Westtown supervisors disappointed with Sunoco

This article can be found published on the Daily Local News‘ website.
Chester County residents gathered at West Chester University’s Sykes Student Union to ask Sunoco Logistics any questions they had about Mariner East 1 and 2 on June 29. (Candice Monhollan)

Chester County residents gathered at West Chester University’s Sykes Student Union to ask Sunoco Logistics any questions they had about Mariner East 1 and 2 on June 29. (Candice Monhollan)

WESTTOWN — The Sunoco Logistics Mariner East 2 project has been relatively quiet in the township – until recently.

Residents knew the pipeline was coming, but they didn’t have the kind of fight their West Goshen neighbors did over a pumping station.

In fact, Westtown supervisors were anticipating a working relationship with Sunoco in regards to the pipeline. But that isn’t what ended up happening.

Residents have begun receiving easement notices from Sunoco that have baffled them. To help them understand what is happening, the supervisors held a special meeting regarding the easements at the beginning of their work session Sept. 8.

… [Please continue the story on the Daily Local News website by clicking here.]

“We’re just as much in the dark as you are … ” Westtown Supervisor Thomas Haws Jr. told the residents. “To be honest, when they first came here, it looked very promising that they were going to be open and transparent and work with the residents and the communities that it was effecting. Ever since that first roadshow, it has been gone.”

About 10 residents turned out to the meeting to discuss what they have been going through and to compile questions for Sunoco.

The supervisors hope to get answers from Sunoco themselves, but to try and ensure that happens, they had representatives from state Sen. Dominic Pileggi’s and state Rep. Dan Truitt’s offices make presentations at both the meeting and the regularly scheduled supervisors meeting.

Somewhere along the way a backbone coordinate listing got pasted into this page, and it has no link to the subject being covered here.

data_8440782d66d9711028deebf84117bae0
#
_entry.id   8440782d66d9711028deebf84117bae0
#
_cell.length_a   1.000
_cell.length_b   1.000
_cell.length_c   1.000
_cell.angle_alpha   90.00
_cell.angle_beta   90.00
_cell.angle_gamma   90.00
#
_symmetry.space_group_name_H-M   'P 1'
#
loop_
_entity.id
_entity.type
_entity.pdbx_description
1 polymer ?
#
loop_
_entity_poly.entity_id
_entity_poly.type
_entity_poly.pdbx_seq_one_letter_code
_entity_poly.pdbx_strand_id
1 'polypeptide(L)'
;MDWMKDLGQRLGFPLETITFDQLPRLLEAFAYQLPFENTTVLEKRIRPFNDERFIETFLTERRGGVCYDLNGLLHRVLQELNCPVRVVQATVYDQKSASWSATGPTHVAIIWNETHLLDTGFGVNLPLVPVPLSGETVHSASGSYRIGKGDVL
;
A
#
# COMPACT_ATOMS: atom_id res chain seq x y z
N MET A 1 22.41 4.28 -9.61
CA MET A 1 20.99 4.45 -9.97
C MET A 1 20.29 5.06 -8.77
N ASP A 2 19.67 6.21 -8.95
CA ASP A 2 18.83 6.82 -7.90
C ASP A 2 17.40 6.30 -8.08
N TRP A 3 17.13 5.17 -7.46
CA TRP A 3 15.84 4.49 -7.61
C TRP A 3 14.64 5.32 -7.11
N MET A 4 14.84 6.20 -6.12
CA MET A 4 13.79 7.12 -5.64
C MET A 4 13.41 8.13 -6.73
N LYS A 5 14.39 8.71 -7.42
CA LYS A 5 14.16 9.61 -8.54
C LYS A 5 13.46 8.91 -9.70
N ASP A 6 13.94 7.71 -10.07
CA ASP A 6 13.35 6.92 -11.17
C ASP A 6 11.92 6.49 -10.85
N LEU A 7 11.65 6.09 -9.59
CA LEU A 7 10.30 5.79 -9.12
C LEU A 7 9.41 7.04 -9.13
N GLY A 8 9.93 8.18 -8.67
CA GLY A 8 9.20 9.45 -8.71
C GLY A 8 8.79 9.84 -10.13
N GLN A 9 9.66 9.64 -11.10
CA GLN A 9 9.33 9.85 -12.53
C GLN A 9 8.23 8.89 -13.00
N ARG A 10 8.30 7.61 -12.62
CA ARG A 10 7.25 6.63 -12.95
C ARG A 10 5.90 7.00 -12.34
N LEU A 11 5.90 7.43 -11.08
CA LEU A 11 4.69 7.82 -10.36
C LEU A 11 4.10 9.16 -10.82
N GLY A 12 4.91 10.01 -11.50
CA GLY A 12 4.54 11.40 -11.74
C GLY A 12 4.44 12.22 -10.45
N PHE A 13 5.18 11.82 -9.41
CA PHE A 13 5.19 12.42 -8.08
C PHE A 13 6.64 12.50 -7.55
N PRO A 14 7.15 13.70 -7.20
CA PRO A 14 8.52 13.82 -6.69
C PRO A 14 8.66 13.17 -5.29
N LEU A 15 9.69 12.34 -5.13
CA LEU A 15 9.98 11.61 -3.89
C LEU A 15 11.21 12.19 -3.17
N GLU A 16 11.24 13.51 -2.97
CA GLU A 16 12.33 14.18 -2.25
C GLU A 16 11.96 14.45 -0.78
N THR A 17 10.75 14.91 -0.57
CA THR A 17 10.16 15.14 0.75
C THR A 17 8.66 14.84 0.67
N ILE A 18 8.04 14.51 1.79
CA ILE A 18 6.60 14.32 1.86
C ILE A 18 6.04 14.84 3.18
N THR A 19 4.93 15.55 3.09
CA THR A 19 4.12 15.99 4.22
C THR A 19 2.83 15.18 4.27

Ted Andrews, a longtime resident, is one of the people who has been receiving easement agreements – two, in fact.

“My impression of Sunoco pipeline’s easement agreements is that whoever wrote them was being paid by the number of words they used, how many words would unlikely be recognized by the average person (and) how many ways they can say the same thing different or different things the same way,” he said during the meeting. “The agreement seemed…(filled with) contradictions, errors and inconsistencies embedded in and between frivolous and irrelevant things. An easement agreement is not a one-size-fits-all document. Sunoco needs to write and present a document that is meaningful, concise and accurate.”

Andrews said he found numerous errors and contradictions within the second easement agreement he received.

Some of those errors could have an effect on his neighbors as well.

“… I could effectively be granting an easement that includes some portion of one or the other neighbors’ property, ” Andrews said.

Having this wrong information hasn’t given Andrews any good vibes toward Sunoco.

“I have to comment that if Sunoco doesn’t know the size or the exact location of the easement they require and cannot appropriately document them, then Sunoco doesn’t know or is not in control of what they or their contractors are seeking an easement for or what they are doing,” he said. “While Sunoco pipeline was including non-existing fencing and gates to control nonexistent livestock in the agreement, they ignored that their activity was in close proximity to our well and might contribute to infiltration of pollutants from along the pipeline path.”

Andrews has not signed either document.

The board recommended to the residents that, if they can, to find a lawyer to look over the easement agreements before signing anything.

Some have always begun that process, using a lawyer from Harrisburg.

“It’s completely unacceptable,” Haws said. “They came here and presented to this board that they would be open and transparent with the township and the residents. I was appalled by reading the two easement documents that (Andrews) received. It was cut and paste.”

Those residents who attended the meeting provided a contact e-mail to the supervisors so they can stay in touch with one another if any answers are received from Sunoco.

Though the township has no say in where the pipeline will go, the supervisors do plan to try and help the residents with whatever they can through the entire process.

“As a township, we basically have little or no jurisdiction in interfering with anything about this, but we are all residents of our township and what affects numbers of people affects us all,” said Supervisor Michael Di Domenico.

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